Part 2 – Estonia Workshop and Weekend Conference

Our Estonia stay began with a two day conference at the Esna Manor where a variety of people gave presentations and slideshows of their work in the Baltic States, mainly Estonia, but Latvia and Lithuania as well.  We’ve managed to avoid anything like this over the years where we had to sit through programs with talks all day, but in this case there was little choice as it rained for two days straight.  As it turned out, it was a really great opportunity to get an introduction to all types of projects happening in the region.  It was easy for us in that many of the presentations were in English and when needed there was a translator for the foreigners that included us as well as others from Lithuania, Latvia, France, Finland and Denmark.  Having English as the common language though was nothing short of marvelous.

It became obvious from the presentations that here in Europe, when it comes to straw bale buildings or I would guess any other natural building, anything containing cement is not considered.  Exterior finishes are either lime, earthen or earth with some type of siding/cladding.

Estonia Weekend Conference at Esna Manor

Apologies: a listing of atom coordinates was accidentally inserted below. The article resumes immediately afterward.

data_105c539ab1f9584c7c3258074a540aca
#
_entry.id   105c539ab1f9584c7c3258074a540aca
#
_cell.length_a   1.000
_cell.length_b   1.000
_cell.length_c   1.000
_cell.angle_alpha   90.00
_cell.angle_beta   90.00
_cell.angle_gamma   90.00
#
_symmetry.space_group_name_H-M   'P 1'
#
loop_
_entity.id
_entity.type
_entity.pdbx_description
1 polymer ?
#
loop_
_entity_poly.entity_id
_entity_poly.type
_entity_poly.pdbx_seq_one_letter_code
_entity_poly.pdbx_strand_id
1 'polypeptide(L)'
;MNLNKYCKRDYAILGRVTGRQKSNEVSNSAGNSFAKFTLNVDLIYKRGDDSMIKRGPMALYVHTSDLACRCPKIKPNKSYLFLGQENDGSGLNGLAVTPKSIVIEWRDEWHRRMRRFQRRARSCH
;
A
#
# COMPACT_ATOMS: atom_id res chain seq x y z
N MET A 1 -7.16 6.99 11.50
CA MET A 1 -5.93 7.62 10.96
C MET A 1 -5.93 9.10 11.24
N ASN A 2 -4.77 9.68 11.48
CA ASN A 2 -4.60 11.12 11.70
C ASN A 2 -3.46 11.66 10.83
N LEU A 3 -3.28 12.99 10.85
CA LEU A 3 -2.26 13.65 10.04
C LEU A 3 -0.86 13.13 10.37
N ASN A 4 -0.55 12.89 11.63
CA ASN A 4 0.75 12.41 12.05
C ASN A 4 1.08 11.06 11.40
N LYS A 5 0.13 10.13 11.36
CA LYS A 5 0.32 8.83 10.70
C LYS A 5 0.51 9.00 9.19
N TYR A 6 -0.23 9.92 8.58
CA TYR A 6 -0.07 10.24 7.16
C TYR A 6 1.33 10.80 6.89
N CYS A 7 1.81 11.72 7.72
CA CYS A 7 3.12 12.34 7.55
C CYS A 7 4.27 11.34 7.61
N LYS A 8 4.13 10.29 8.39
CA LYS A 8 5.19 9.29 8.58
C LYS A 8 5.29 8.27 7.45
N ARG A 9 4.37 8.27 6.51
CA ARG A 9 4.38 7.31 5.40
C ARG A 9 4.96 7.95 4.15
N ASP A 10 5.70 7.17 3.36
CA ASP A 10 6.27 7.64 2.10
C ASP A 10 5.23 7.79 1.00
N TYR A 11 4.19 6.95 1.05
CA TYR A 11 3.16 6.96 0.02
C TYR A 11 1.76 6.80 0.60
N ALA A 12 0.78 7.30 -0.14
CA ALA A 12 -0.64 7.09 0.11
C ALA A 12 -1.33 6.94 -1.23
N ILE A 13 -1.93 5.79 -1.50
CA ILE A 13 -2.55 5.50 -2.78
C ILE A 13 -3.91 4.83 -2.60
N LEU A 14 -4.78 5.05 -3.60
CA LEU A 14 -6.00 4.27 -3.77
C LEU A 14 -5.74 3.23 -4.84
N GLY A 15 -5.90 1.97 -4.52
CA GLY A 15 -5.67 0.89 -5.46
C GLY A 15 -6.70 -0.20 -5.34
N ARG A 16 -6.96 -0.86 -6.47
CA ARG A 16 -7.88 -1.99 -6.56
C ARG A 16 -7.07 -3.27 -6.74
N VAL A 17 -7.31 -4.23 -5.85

When it came time for our presentation, there was a somewhat special moment when looking out at our audience.  At a glance, the faces in front of us didn’t look much different than what we might have seen here in the States and yet a number of different countries were represented.  What was really special about it was that for a few moments, through our eyes, everyone there was reduced to human beings without nationality, language differences and politics.  It was a marvelous experience to sit within a large group with no perception of the differences that normally divide us and to think that it might be a glimpse of the world’s destiny.  There also seemed to be a shared consensus that the current political and financial crisis might be in some sense a purging process that will bring people closer together.